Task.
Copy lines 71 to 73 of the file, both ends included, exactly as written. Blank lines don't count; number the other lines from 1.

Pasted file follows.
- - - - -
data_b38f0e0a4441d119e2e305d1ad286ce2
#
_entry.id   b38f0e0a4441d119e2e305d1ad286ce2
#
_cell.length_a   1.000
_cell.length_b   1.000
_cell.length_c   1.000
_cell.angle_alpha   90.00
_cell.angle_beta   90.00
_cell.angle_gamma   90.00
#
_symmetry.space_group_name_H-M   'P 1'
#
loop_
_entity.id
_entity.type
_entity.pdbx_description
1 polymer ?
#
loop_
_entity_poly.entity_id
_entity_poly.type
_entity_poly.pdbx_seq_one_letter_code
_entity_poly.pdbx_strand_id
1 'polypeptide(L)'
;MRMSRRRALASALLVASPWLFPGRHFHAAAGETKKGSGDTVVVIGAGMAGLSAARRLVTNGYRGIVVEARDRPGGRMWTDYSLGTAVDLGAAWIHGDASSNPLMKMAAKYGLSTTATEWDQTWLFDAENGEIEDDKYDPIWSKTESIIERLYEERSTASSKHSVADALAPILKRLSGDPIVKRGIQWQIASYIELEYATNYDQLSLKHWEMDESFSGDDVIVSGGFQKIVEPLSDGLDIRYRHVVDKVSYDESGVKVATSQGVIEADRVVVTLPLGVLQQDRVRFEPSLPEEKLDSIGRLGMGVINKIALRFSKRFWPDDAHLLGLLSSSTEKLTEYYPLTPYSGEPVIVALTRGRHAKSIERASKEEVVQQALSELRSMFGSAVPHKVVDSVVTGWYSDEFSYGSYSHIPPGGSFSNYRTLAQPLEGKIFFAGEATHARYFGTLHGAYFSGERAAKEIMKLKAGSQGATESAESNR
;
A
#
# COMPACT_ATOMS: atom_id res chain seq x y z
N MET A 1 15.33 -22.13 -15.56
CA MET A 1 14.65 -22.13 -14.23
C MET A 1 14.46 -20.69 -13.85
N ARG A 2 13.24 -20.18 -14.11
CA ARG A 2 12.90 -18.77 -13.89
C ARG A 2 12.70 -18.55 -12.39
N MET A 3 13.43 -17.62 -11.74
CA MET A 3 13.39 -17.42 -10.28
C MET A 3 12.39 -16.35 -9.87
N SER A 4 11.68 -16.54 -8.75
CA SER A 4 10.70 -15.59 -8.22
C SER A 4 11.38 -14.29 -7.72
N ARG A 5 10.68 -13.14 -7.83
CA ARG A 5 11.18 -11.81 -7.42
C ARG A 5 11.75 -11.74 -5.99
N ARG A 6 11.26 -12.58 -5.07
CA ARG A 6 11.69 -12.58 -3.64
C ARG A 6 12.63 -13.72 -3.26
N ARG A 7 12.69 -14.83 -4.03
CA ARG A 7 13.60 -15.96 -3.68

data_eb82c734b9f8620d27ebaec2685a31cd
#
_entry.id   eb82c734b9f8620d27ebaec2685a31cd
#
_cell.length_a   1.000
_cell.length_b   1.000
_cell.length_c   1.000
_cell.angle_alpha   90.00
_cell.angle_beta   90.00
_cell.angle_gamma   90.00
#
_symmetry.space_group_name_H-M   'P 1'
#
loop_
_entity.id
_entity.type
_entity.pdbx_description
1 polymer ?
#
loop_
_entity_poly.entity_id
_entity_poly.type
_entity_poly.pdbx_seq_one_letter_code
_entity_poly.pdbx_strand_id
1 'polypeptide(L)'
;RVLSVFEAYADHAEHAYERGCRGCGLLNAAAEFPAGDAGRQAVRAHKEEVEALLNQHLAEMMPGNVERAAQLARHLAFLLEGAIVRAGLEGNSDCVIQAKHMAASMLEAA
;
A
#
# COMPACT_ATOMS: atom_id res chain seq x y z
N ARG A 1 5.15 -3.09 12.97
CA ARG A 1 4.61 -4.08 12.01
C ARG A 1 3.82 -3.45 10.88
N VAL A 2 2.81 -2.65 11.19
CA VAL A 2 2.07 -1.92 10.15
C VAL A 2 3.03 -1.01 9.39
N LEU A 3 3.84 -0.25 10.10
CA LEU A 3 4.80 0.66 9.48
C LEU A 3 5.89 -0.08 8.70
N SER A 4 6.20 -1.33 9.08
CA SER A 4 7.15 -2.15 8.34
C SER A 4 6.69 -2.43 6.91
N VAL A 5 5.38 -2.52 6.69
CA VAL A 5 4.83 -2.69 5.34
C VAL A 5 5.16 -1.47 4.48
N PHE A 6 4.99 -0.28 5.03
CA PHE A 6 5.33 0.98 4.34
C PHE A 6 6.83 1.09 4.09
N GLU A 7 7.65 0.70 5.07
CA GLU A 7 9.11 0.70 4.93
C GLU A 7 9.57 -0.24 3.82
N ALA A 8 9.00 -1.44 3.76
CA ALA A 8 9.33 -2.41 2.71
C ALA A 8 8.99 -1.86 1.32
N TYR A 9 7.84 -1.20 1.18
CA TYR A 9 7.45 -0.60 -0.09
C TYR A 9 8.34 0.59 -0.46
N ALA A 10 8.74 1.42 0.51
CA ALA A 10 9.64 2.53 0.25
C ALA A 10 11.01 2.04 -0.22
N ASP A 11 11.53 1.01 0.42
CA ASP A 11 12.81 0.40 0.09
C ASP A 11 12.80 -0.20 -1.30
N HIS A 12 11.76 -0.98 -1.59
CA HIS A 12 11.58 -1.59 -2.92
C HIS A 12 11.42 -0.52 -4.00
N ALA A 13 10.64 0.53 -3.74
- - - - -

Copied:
_entity_poly.entity_id
_entity_poly.type
_entity_poly.pdbx_seq_one_letter_code